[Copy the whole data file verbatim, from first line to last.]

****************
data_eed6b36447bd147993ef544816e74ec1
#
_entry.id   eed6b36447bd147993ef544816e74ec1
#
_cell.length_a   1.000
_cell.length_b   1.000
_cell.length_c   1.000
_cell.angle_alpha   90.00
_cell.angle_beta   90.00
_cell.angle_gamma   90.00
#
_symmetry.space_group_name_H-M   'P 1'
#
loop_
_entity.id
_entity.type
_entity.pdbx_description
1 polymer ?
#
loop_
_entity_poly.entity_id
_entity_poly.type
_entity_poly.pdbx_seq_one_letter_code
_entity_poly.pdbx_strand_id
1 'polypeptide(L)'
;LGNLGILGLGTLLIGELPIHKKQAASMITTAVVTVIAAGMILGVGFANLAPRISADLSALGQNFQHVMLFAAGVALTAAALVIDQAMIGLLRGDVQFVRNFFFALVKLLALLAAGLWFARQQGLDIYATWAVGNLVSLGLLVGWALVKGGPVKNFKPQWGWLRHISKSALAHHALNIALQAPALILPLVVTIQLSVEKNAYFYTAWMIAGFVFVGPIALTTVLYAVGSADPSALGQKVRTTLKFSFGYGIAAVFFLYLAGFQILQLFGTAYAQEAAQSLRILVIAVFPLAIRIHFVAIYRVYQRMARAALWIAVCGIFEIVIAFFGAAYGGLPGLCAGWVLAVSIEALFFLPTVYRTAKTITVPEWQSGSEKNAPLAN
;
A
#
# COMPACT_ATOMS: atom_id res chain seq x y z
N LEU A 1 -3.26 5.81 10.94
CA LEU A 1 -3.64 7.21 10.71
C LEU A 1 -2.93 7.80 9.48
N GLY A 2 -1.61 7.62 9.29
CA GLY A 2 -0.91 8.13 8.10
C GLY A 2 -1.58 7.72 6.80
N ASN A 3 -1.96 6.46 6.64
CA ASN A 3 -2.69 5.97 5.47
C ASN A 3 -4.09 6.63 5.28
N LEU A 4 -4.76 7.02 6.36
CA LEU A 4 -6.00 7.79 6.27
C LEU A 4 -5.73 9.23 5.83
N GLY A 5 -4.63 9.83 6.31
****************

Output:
data_eed6b36447bd147993ef544816e74ec1
#
_entry.id   eed6b36447bd147993ef544816e74ec1
#
_cell.length_a   1.000
_cell.length_b   1.000
_cell.length_c   1.000
_cell.angle_alpha   90.00
_cell.angle_beta   90.00
_cell.angle_gamma   90.00
#
_symmetry.space_group_name_H-M   'P 1'
#
loop_
_entity.id
_entity.type
_entity.pdbx_description
1 polymer ?
#
loop_
_entity_poly.entity_id
_entity_poly.type
_entity_poly.pdbx_seq_one_letter_code
_entity_poly.pdbx_strand_id
1 'polypeptide(L)'
;LGNLGILGLGTLLIGELPIHKKQAASMITTAVVTVIAAGMILGVGFANLAPRISADLSALGQNFQHVMLFAAGVALTAAALVIDQAMIGLLRGDVQFVRNFFFALVKLLALLAAGLWFARQQGLDIYATWAVGNLVSLGLLVGWALVKGGPVKNFKPQWGWLRHISKSALAHHALNIALQAPALILPLVVTIQLSVEKNAYFYTAWMIAGFVFVGPIALTTVLYAVGSADPSALGQKVRTTLKFSFGYGIAAVFFLYLAGFQILQLFGTAYAQEAAQSLRILVIAVFPLAIRIHFVAIYRVYQRMARAALWIAVCGIFEIVIAFFGAAYGGLPGLCAGWVLAVSIEALFFLPTVYRTAKTITVPEWQSGSEKNAPLAN
;
A
#
# COMPACT_ATOMS: atom_id res chain seq x y z
N LEU A 1 -3.26 5.81 10.94
CA LEU A 1 -3.64 7.21 10.71
C LEU A 1 -2.93 7.80 9.48
N GLY A 2 -1.61 7.62 9.29
CA GLY A 2 -0.91 8.13 8.10
C GLY A 2 -1.58 7.72 6.80
N ASN A 3 -1.96 6.46 6.64
CA ASN A 3 -2.69 5.97 5.47
C ASN A 3 -4.09 6.63 5.28
N LEU A 4 -4.76 7.02 6.36
CA LEU A 4 -6.00 7.79 6.27
C LEU A 4 -5.73 9.23 5.83
N GLY A 5 -4.63 9.83 6.31